It is important to say that although psychoanalysis is generally associated with treatments of very long duration, which can last for many years, the truth is that they tend more and more to make brief approaches focusing on specific aspects of a person’s life and which have to do directly with their issues (eg, Malan’s conflict triangles, Horowitz’s relationship models, etc.).
The contributions that psychodynamic approaches can make should not be underestimated, being of great utility, for example, in their conception of relational conflicts and their link with health.
The systemic-relational model, in which the person is conceived within a larger system with which he interacts and where there is permanent feedback between his members, attention is generally given to interactions, communication, relationship dynamics and role models, The person’s place in the system (his role, etc.).
An important aspect of this way of working is that attention is paid to how people influence each other and the effects they have on each other in certain situations (for example, how parents and children react so that children find it difficult to mature. and become independent or, as they cope with the illness of a loved one, establish rigid functional roles, etc.).
From humanistic models such as Rogers ‘client-centered therapy or Fritz Perls’ Gestalt therapy, emphasis is placed on awareness and accountability of behaviors and the person’s life.
Client-centered therapy promotes personal development and confidence in one’s potential of each person (it is assumed that, if the appropriate conditions are met, the person will be able to update their potential according to their needs).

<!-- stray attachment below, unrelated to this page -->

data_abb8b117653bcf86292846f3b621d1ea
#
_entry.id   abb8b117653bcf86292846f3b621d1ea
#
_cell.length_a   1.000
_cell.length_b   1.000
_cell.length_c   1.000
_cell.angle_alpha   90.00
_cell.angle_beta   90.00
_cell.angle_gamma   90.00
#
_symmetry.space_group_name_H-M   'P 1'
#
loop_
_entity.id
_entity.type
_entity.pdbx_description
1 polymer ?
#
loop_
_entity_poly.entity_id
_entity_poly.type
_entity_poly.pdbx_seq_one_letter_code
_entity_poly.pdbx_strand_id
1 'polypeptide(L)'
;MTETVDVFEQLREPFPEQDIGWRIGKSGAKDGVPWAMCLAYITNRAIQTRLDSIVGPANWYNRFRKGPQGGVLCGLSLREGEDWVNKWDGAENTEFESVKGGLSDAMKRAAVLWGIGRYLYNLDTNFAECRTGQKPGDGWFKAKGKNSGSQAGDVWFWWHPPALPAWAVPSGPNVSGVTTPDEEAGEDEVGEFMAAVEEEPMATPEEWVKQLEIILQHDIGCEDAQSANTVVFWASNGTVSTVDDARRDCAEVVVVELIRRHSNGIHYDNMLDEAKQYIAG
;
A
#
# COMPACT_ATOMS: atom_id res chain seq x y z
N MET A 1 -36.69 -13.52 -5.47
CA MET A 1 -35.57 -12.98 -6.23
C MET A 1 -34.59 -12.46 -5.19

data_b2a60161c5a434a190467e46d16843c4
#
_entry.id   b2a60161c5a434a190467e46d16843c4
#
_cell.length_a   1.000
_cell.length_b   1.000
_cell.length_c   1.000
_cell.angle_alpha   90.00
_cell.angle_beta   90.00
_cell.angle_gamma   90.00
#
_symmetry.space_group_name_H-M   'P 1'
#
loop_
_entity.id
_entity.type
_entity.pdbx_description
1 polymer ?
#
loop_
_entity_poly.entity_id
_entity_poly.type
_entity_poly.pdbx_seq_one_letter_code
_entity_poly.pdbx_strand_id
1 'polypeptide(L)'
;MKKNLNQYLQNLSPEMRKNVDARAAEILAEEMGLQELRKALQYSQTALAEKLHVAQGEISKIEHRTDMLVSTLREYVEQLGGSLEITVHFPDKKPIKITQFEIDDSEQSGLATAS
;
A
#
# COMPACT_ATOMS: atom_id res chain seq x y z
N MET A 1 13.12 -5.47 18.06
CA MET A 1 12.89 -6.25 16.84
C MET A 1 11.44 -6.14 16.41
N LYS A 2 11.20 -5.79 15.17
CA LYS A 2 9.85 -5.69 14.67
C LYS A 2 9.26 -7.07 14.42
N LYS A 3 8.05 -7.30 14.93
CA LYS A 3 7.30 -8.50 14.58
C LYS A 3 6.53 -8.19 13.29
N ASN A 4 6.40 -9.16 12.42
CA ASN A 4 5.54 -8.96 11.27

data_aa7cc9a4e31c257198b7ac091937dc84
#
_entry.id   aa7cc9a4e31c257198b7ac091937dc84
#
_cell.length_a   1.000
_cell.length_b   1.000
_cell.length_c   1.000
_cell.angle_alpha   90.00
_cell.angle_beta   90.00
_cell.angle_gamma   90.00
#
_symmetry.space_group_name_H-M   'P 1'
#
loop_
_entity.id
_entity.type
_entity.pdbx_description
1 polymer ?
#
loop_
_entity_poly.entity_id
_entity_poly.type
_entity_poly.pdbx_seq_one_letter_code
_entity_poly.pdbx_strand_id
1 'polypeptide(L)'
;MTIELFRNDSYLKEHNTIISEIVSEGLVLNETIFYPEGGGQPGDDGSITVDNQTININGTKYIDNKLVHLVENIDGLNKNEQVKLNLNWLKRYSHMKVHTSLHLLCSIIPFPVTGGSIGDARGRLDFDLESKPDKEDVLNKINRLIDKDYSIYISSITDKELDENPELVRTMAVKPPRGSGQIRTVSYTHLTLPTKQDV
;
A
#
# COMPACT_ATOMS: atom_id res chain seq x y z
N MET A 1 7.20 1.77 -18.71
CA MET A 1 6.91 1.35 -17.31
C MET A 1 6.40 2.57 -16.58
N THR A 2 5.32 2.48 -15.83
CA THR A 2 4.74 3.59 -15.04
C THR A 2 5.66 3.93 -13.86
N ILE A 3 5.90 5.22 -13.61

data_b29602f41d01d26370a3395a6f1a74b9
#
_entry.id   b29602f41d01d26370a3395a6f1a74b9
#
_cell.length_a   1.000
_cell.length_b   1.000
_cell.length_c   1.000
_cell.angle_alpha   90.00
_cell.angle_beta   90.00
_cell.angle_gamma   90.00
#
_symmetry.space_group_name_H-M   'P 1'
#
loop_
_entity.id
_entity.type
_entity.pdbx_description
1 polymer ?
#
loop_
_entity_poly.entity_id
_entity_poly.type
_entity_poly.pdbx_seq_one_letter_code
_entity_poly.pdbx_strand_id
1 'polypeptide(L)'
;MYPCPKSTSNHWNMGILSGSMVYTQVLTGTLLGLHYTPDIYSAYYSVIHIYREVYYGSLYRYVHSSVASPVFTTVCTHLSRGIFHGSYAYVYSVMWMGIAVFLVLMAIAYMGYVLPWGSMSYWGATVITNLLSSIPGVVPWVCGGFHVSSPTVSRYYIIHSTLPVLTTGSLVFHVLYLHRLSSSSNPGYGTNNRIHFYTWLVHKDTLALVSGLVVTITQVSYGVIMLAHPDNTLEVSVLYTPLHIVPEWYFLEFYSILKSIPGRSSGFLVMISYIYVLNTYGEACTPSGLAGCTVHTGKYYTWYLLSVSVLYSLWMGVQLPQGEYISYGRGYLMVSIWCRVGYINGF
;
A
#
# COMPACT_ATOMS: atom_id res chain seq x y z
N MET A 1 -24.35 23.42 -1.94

For Gestalt therapy, an eminently experiential model, the work must always aim to become aware of why the person does what he does (instead of the why, more typical of psychoanalysis), to work with the emotional and bodily experience in the here and now (which encourages awareness) and self-responsibility for their emotions, thoughts and actions, seeking personal consistency.
Where to start designing the approach?
At the risk of oversimplifying things, one could say that these are the main characteristics of each model and from which they evaluate and treat their customers. But if you want to do real integration work, you have to have a general model, a certain way of understanding the human being, which allows you to do this integration. It is therefore very important to ask the question of where the different guidelines and factors are integrated.
We find relational approaches particularly useful, in which attention is placed, both implicit and explicit, in how people have bonded and what kind of relationships they make with others.
The way people interact and behave, consciously or unconsciously, provides general psychological working keys from which to begin to redefine the problem the person is carrying, as well as how to begin to alter relationship patterns.
Bowlby’s theory of affection and its subsequent developments it can be one of those “epistemological umbrellas” that we spoke about above, because it allows this integration of the psychological factors of different schools.
From postmodern approaches, narrative and discursive therapies have been other general frameworks from which the integration. Some authors have even linked condition theory and narrative therapy in a single model to achieve this integration of psychological techniques. These models challenged the so-called “isolated mind” myth. which in the scientific psychological tradition has prevailed for decades, influenced by positivism.
The context, the group, the culture and the values, the constitutive character of the language, etc. these are elements which have come to enrich and broaden the approaches of current psychotherapies, going beyond the purely individual and intrasubjective approach.
Author: Diego Albarracín Prat Psychologist Psychologists, expert in clinical psychology and psychoanalytic psychotherapy. Higher education in Gestalt Therapy. Sexologist. Mediator.